By Luke Popovich
In soccer it’s called an “own goal”—a player mistakenly kicks the ball into his own net, scoring one for the opposition. There were a couple of own goals scored this month during the World Cup in South Africa, but none was bigger than the one committed here in the United States.
This one was scored by the Export-Import Bank, an often controversial lending agency run by presidential appointees. It’s a story that says a lot about the nagging conflict between “clean energy” and coal-based employment. Just days before the president appeared in Wisconsin to tout his administration’s recovery efforts, Ex-Im Bank officials denied a loan guarantee that would have enabled an Indian company to buy hundreds of millions of dollars worth of coal mining equipment from Bucyrus International of South Milwuakee, Wis.
It was bad enough the bank’s decision put 1,000 jobs at risk in 13 industrial states, just six months before the fall elections. Even the president’s vaunted eloquence would find that decision a tough sell in the industrial heartland staggering through a jobless recovery. Did Bank officials not know the president was speaking in Racine, a former mill town with a 14.2% unemployment rate, second highest in the state? But worse than the decision to kill the sale was the reason given for killing it: the made-in-the-USA mining machinery would have supplied coal (“gasp!”) to a power plant in India whose “carbon footprint” would conflict with U.S. green energy objectives.
How’s that again? On one hand, we had 1,000 American jobs at risk; on the other, we had CO2 emissions from a single coal plant that would be built anyway, in a country that’s among the world’s biggest greenhouse gas emitters. So, a thousand U.S. jobs, or CO2 emissions created by another country’s supplier? This should not be a tough decision. Recall the scene in Ghostbusters, when Bill Murray knocks on a door to find Sigourney Weaver asking him in a dreamy voice: “Do you want to sleep with me?” A puzzled Murray replies: “Is that a trick question?” Faced with a decision of similar complexity, the bank somehow decided the project’s estimated emissions were unworthy of the loan.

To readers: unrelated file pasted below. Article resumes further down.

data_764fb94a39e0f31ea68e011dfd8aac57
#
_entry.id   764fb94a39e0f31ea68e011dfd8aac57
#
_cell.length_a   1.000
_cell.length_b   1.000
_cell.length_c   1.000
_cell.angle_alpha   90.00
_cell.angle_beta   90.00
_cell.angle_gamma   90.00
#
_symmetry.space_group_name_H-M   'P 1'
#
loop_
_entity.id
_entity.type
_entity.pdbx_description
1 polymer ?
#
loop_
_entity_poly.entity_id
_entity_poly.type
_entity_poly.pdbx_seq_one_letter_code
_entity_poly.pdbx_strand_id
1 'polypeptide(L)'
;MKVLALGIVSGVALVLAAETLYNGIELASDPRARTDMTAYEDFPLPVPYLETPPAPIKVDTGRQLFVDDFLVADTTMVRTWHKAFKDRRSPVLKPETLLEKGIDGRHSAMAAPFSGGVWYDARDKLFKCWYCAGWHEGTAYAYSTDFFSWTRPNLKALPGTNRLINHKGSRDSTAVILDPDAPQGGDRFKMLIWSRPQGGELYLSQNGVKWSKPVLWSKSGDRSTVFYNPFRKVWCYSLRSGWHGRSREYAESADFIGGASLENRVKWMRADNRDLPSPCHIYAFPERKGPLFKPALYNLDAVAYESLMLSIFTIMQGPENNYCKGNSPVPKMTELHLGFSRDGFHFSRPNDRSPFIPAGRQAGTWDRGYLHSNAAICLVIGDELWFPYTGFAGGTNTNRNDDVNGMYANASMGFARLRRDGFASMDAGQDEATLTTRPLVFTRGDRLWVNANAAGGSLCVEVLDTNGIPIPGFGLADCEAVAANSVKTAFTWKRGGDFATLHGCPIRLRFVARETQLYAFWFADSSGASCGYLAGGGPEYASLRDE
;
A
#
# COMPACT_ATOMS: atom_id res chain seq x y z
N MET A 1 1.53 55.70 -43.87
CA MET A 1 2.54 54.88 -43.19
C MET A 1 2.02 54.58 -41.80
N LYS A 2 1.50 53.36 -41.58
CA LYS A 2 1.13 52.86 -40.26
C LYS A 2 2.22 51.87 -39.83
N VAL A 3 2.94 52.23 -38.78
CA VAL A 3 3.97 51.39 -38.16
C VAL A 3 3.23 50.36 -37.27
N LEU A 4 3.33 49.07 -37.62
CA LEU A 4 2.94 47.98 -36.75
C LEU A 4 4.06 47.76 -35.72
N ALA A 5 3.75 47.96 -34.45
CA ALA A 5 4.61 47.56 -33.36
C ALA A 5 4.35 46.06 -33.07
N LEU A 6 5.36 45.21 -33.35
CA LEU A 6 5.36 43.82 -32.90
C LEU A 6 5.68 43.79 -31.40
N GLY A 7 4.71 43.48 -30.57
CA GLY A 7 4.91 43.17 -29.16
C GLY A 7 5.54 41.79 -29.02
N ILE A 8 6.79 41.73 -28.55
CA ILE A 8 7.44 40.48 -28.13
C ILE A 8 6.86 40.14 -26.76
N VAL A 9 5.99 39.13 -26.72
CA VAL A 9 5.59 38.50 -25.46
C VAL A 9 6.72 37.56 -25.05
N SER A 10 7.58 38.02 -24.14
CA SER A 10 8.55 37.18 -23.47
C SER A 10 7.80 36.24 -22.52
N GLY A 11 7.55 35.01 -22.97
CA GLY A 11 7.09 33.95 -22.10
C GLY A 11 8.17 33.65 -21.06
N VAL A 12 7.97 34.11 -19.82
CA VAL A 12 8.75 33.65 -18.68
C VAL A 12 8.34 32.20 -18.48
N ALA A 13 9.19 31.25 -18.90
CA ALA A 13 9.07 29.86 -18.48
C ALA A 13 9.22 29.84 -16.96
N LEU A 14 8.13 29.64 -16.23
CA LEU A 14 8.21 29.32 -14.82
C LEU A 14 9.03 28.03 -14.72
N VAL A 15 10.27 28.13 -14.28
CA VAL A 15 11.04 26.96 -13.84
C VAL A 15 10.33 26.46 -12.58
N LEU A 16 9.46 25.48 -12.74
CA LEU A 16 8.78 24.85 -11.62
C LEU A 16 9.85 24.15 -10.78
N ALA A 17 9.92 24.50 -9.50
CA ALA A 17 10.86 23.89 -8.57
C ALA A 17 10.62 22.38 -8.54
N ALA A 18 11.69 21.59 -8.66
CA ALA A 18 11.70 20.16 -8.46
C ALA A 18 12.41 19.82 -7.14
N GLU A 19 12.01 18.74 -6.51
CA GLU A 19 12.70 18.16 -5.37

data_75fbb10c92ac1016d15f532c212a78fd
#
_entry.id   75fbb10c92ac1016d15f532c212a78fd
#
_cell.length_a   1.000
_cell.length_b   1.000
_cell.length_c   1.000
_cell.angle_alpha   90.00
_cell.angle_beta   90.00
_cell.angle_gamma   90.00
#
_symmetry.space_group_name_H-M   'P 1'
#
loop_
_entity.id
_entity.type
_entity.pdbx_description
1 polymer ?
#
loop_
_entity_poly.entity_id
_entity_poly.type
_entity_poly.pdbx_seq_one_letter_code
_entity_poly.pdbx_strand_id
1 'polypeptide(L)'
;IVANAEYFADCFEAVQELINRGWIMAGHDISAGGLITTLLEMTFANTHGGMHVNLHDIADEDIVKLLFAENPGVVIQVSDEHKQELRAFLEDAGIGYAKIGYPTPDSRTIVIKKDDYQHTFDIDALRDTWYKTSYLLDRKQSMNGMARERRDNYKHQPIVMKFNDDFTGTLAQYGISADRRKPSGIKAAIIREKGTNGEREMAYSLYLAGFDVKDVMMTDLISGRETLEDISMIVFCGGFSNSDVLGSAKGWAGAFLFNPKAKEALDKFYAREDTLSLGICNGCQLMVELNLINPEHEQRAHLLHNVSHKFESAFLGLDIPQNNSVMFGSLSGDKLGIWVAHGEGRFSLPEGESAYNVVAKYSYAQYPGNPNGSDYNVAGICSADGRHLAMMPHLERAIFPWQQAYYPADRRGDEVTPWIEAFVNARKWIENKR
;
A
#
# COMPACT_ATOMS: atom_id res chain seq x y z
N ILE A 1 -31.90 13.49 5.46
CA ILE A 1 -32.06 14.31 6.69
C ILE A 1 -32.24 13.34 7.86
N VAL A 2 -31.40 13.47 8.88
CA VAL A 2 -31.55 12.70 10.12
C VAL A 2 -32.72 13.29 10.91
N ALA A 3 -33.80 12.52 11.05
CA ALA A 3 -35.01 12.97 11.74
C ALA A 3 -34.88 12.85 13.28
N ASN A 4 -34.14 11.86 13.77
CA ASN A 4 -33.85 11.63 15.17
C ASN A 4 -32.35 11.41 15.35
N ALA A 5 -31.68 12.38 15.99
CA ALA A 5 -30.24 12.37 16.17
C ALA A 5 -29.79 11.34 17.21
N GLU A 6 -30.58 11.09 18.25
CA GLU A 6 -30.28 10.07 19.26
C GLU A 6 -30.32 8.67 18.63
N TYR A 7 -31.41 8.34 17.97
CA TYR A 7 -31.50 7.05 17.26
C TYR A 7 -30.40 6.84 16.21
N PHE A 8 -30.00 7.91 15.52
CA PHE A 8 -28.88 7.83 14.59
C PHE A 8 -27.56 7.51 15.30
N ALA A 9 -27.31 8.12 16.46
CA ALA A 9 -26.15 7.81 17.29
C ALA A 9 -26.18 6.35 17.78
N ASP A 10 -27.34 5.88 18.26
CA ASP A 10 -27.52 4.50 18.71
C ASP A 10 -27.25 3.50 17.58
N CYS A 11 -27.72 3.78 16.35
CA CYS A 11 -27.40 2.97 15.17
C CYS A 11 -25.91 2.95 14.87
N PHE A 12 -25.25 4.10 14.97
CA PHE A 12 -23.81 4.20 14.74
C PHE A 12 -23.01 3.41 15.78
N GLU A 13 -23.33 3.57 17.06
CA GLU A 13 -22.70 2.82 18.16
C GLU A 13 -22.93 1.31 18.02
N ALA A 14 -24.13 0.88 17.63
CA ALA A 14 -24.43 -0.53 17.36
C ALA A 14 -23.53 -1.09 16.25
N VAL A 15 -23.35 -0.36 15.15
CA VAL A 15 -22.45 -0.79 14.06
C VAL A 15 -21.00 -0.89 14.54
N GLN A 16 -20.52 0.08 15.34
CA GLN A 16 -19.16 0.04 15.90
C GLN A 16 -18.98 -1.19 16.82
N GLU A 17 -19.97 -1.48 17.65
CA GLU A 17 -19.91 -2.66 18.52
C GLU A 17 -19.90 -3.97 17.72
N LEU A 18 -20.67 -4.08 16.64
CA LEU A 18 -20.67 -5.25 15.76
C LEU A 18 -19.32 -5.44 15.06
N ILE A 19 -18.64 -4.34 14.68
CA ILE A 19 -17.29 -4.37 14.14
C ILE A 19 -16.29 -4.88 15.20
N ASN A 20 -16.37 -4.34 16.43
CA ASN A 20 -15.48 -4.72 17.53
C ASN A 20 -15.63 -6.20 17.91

Reasoning like this could explain the angry voter phenomenon. The bank rankled the state’s congressional delegation and state officials— Democrats as well as Republicans—infuriated the steelworkers union and completely dumbfounded Bucyrus CEO Tim Sullivan. “I don’t understand politics,” he said. “All I care about is that we don’t lose these jobs.”
Thankfully, Mr. Sullivan got his wish. Ex-Im Bank President Fred Hochberg agreed to reconsider his decision “in light of new information” that the Indian company had agreed to build a solar power plant to offset emissions from the coal project. Bucyrus was “very pleased with the (bank’s) decision to change course,” said Sullivan, but probably no less pleased than an administration relieved to stop Team USA from scoring any more goals against itself.
This happier ending shouldn’t obscure the larger question: In the dog-eat-dog world of global commerce, can we afford to view industries like coal as environmental liabilities while our competitors view them as indispensible assets? The Sierra Club, which condemned the bank’s reversal, says yes we can; The National Association of Manufacturers says we can’t. In a report last month, the NAM underscored the threat to U.S. manufacturing from low-wage, high-growth countries that are increasingly nimble in attracting global investment. We can meet this threat, says the NAM, only by aligning government’s policies with the needs of a more competitive economy—i.e. only if Team USA works together to that end.
The answer is critically important for American manufacturing in general and U.S. mining in particular. Bucyrus has other deals pending that require Ex-Im loan guarantees. The president seemed confident of his answer when he told cheering crowds in Racine: “Nothing is more important than reversing the damage of the Great Recession and getting folks back to work.”
Popovich is a spokesperson for the National Mining Association, the industry’s trade group based in Washington, D.C.